The Australian Competition and Consumer Commission (ACCC) is calling for a strengthening of Australian Consumer Law, after a survey of more than 2000 new caravan owners revealed above 80 per cent of respondents had experienced issues.
It said it surveyed 2270 owners, of which 29 per cent said the seller made a misrepresentation during the sales process, including around their consumer guarantee and warranty rights and their caravan’s tow weight.
Of the 80 per cent of owners who experienced problems, 50 per cent classified their fault as a major failure. That’s despite 67 per cent of respondents saying they paid over $60,000 for their new caravan.
The consumer watchdog said it has received 1300 complaints over the past five years from caravan owners.
“A caravan can represent a significant financial and emotional investment. Some people save for years in anticipation of purchasing and travelling in a caravan,” said ACCC deputy chair Delia Rickard.
“If something goes wrong the harm can be significant.
“It is the ACCC’s view that it is reasonable to expect a new caravan won’t develop a major fault within the first several years of use.”
The Caravan Industry Association of Australia said, in response to the ACCC report, that it supports a collaborative approach in addressing issues.
“While the vast majority of industry businesses understand and adhere to their consumer obligations and supplier indemnification responsibilities under the Australian Consumer Law, there always remain opportunities for individual improvement”, said Caravan Industry Association of Australia CEO Stuart Lamont.
“The National body will work closely with industry in assisting them to further understand their obligations in dealing with consumers, and industry businesses along the supply chain, so that consumer expectations are met.”
Under Australian Consumer Law, if you purchase a caravan and it doesn’t meet one or more consumer guarantees, you’re entitled to a remedy from the supplier.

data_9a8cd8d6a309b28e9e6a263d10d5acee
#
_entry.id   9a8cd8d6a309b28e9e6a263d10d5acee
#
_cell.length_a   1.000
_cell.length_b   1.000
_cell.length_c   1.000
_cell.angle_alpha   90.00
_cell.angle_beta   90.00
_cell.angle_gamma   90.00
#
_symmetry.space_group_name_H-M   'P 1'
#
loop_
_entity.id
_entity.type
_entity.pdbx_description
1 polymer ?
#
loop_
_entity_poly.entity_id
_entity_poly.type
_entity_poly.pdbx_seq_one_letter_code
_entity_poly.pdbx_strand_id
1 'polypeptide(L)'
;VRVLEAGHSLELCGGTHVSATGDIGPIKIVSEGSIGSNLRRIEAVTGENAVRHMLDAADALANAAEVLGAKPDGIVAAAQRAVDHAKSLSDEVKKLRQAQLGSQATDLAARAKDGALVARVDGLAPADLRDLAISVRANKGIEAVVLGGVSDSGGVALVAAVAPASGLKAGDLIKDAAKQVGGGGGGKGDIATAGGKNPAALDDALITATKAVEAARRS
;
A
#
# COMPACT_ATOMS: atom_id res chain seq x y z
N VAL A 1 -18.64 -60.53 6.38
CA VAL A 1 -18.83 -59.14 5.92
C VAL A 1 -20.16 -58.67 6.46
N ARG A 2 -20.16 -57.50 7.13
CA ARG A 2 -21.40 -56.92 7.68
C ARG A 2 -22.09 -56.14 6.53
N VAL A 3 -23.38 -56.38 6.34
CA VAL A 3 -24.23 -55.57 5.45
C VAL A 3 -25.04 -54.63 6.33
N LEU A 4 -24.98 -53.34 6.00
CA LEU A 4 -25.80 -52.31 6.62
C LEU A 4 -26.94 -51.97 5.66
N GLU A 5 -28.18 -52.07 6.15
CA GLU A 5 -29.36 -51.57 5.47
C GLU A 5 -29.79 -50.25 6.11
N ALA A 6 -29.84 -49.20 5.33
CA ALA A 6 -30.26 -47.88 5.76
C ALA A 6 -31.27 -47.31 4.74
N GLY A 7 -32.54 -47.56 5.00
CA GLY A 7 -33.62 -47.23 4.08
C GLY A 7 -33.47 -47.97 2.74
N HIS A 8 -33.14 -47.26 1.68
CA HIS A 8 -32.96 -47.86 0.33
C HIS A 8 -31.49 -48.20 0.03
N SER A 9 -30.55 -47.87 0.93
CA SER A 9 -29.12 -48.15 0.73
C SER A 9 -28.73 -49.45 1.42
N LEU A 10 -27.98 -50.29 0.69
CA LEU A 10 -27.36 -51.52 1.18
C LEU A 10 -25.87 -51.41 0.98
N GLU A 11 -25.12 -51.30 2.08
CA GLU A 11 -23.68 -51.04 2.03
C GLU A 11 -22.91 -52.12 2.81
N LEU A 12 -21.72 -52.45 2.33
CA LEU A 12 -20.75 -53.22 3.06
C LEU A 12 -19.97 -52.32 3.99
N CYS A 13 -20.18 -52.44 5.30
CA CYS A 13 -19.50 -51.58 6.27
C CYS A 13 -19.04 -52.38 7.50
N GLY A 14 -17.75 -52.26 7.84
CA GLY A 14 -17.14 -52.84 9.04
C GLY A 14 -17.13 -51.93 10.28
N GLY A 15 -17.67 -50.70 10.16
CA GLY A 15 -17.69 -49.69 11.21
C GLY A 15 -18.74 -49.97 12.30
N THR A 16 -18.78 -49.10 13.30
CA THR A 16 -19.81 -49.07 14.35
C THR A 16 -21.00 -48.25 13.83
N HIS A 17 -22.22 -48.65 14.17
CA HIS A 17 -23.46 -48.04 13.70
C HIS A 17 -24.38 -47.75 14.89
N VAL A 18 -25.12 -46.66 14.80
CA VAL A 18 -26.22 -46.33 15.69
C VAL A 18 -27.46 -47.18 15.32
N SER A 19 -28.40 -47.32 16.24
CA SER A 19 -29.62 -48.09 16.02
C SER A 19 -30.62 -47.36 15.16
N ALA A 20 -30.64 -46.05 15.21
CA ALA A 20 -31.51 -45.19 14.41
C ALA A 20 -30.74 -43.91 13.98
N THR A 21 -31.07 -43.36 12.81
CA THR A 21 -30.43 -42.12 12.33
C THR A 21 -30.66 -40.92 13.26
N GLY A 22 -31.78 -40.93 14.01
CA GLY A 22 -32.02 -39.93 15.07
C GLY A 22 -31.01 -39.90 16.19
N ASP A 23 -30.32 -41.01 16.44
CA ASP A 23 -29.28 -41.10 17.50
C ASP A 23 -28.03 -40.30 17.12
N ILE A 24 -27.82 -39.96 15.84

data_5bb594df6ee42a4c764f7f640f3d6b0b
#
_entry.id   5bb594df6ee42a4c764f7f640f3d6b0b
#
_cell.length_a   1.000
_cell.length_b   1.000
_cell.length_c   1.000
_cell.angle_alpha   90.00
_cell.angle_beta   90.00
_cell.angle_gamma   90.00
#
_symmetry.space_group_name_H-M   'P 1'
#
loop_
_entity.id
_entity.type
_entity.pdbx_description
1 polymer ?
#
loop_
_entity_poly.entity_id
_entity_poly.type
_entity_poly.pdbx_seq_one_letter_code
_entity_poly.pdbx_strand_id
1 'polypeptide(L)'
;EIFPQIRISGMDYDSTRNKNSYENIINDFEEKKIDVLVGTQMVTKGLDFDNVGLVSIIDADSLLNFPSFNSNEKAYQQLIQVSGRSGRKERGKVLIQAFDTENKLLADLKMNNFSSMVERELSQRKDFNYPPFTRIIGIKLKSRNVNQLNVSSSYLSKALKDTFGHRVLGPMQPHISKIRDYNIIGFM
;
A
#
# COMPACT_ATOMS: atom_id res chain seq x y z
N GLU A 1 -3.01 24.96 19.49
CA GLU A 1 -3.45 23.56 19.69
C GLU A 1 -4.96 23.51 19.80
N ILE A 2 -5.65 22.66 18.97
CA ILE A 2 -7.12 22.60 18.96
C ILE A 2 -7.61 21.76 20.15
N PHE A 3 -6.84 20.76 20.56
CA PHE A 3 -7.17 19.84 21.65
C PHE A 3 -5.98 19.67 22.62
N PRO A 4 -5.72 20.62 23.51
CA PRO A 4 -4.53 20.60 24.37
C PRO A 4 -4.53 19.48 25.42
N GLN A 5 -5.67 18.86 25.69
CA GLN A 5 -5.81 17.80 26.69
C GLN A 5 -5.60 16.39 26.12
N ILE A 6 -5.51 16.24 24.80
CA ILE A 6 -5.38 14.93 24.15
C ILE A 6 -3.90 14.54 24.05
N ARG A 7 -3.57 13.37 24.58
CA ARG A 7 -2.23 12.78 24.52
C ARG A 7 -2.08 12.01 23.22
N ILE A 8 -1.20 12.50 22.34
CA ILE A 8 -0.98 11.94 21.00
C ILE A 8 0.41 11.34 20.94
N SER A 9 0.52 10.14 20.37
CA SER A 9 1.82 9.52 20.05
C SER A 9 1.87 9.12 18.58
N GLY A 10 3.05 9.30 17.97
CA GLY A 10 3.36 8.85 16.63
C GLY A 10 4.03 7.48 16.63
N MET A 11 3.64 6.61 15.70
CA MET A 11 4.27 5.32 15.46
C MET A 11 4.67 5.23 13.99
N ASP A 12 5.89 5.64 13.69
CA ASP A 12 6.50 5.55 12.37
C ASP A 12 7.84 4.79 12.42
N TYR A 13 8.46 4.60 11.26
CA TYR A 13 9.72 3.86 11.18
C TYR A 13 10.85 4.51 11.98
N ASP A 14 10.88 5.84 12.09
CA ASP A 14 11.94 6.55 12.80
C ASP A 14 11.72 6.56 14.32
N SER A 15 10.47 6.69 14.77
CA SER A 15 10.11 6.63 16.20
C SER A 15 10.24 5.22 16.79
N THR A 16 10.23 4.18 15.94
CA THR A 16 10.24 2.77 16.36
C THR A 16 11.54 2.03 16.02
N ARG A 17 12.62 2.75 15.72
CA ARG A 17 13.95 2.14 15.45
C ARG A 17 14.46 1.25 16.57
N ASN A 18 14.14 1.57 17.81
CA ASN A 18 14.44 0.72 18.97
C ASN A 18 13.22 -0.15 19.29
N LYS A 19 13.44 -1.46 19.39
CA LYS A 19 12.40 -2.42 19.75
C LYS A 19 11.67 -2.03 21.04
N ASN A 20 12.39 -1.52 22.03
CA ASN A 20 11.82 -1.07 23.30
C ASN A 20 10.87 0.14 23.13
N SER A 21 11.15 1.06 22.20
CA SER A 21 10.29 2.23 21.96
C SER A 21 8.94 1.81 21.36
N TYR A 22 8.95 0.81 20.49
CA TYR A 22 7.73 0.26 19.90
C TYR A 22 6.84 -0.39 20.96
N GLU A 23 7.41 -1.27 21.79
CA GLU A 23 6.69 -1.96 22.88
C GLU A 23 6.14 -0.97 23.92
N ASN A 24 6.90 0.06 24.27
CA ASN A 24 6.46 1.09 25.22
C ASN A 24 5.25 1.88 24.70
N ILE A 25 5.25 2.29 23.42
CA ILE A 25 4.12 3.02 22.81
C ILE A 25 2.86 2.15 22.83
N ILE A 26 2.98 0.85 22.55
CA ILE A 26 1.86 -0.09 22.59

Depending on the severity of the guarantee failure, that can be a repair, replacement or refund – even if the warranty has expired.
But many of the consumers surveyed said they were either unable to obtain a remedy or said remedy didn’t address the issue.
The ACCC also received responses from 67 suppliers, and said 40 per cent of suppliers reported a manufacturer refused to reimburse them for providing a remedy to a consumer – something they’re entitled to receive under Australian Consumer Law.
Retailers are also entitled to receive reimbursement from manufacturers for any parts and labour associated with repairs.
“While a supplier can take legal action against a manufacturer to recover costs, the ACCC’s survey of suppliers found some were reluctant to take this step due to fear of retribution,” Ms Rickard said.
37 per cent of survey respondents also said they had to wait longer than six months for delivery of their caravan, with the caravan industry – like the car industry – affected by COVID-19 supply chain disruptions.
The ACCC also cited increased demand for caravans.
“We expect that suppliers will be upfront with consumers about the timeframe for delivery of their caravan and any potential delays during the sales process and continue to proactively communicate until delivery,” Ms Rickard said.
The ACCC has called for the ACL to be amended to include the tougher rules published by the Treasury in its Consultation Regulatory Impact Statement last December.
These include consideration of fines for actions like:
- Businesses failing to provide a remedy when they’re legally required to do so
- Manufacturers failing to reimburse suppliers
- Retribution by manufacturers against said suppliers seeking reimbursement